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August 18, 2020
Businesses quickly shifted from most employees working in an office to working from home. And in the rush to continue with business as usual, many had to take some shortcuts with security.
McAfee’s Raj Samani
That gave cybercriminals ample opportunity to pounce, attacking organizations of all sizes with ransomware, fraud and scams.
During a Channel Partners Virtual presentation titled “COVID-19: A Fraudster’s Playground,” Sept. 10, Samani will outline the threat space associated with COVID-19. He’ll also share how cybercriminals use the pandemic for their own selfish profit.
In a Q&A with Channel Futures, Samani provides a preview of the information he’ll share with attendees.
Channel Futures: What are some of the ways cybercriminals have successfully taken advantage of the pandemic?
Raj Samani: Simply by using COVID-19 as a lure, cybercriminals have been able to trick victims into opening malicious files, or install apps on their mobile devices that promise critical information, but do nothing more than steal information. McAfee is tracking these threats in our COVID-19 Threat Dashboard, updated daily.
Raj Samani of McAfee is one of dozens of industry speakers who will “take the stage” at Channel Partners Virtual. Our online trade show is Sept. 8-10. Don’t miss out on this one-of-a-kind event. Register now!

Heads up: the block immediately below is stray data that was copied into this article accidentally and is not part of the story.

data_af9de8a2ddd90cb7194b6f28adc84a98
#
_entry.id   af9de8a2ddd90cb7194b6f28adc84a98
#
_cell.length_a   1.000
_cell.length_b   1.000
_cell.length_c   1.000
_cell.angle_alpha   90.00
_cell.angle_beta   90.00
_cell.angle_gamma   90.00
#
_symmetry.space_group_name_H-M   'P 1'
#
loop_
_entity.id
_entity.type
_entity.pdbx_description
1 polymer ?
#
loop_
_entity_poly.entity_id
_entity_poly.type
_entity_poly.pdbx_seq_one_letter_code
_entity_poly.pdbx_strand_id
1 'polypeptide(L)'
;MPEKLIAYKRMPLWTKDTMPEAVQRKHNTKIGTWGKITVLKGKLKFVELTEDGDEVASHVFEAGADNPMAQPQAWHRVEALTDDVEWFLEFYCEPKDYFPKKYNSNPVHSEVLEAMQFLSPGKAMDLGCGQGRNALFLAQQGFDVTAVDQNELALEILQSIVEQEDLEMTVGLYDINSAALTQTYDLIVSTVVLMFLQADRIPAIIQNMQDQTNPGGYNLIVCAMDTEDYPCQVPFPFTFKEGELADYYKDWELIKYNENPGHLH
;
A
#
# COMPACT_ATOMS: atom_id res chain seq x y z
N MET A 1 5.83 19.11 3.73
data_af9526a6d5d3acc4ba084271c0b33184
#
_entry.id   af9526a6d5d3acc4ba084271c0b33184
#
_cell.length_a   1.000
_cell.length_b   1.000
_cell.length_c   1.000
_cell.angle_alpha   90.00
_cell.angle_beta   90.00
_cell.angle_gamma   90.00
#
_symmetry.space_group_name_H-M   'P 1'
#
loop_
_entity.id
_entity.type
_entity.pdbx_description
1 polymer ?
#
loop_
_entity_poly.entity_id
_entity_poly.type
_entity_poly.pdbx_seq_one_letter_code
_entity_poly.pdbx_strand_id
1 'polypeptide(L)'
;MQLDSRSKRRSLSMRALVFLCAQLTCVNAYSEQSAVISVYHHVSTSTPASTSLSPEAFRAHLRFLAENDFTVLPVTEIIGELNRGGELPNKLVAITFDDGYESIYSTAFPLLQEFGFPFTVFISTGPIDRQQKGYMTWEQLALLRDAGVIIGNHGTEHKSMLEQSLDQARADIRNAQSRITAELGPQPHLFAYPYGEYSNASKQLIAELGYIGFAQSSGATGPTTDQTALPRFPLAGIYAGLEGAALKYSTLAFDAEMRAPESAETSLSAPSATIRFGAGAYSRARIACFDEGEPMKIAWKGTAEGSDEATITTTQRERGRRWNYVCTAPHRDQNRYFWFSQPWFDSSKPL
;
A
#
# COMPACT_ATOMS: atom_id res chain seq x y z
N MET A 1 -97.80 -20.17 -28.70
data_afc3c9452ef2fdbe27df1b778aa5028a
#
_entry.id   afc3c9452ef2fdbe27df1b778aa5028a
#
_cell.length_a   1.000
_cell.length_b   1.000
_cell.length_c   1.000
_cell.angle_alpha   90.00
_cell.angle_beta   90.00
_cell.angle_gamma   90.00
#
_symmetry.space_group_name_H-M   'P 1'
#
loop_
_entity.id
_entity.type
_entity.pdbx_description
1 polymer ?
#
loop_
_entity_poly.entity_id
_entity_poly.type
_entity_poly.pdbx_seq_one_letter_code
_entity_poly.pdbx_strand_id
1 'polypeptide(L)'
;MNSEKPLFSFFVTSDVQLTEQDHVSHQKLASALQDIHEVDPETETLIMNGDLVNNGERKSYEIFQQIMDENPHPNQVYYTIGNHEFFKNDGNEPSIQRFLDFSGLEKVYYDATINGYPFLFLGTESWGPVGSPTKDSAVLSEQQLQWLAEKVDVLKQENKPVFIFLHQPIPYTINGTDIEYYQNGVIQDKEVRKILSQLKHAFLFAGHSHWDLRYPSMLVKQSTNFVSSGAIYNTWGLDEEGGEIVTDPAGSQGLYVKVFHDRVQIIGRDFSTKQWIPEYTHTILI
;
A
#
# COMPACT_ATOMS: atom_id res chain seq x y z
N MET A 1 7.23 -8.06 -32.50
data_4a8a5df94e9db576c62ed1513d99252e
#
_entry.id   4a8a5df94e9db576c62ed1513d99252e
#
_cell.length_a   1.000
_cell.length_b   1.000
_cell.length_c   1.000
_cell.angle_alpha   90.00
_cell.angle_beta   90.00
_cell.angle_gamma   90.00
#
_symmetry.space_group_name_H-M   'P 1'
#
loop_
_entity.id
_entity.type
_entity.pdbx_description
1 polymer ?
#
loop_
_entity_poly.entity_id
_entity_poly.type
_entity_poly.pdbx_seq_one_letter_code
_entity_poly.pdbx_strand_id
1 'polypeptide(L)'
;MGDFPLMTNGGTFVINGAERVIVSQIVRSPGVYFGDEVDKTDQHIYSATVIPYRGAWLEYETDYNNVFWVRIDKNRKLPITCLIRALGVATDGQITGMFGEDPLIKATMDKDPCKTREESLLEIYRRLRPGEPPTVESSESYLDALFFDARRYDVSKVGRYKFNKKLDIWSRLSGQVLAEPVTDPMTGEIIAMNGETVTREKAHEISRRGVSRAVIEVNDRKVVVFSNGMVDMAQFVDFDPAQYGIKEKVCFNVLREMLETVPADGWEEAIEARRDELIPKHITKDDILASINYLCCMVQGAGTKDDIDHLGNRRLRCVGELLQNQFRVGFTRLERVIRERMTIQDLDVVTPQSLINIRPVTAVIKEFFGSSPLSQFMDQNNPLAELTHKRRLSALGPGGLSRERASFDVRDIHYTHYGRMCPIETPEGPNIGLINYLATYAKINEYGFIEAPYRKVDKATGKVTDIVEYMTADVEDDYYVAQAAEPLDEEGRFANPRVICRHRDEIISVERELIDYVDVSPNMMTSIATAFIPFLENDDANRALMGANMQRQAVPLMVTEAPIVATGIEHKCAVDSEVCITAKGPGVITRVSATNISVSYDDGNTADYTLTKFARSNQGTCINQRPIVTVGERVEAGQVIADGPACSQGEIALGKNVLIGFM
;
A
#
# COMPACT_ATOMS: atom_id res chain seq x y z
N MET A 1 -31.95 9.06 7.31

CF: Have things improved or worsened since the pandemic started?
RS: Broadly speaking, the rush to get online for many businesses is a key positive. However, in certain cases, this rush has been done without appropriate attention being placed on security. It is remarkable to consider how global industry, that traditionally may not have been that far along their digital journey, were able to achieve so much so quickly. But of course doing so has resulted in many opening up unnecessary vulnerabilities into their systems.
CF: Has the pandemic prompted new types of attacks or just an increased volume in attacks?
RS: It has not been a revolution. It is still very much the same types of things we witnessed before (e.g. phishing, malicious apps/URLs, etc.) but the volume has been considerably higher.
CF: What aren’t organizations doing that they should be doing to protect themselves as the pandemic continues?
RS: Strong cyber hygiene remains critical. For example, restricting the use of remote desktop protocol (RDP) or at least securing it, multifactor authentication (MFA), etc.
CF: What do you hope attendees learn and can make use of from your presentation?
RS: Criminals continue, even during a pandemic. Attendees will get a unique insight into the threatscape that is in operation today, but more importantly take away the key learnings on how to reduce the likelihood of being a victim themselves.
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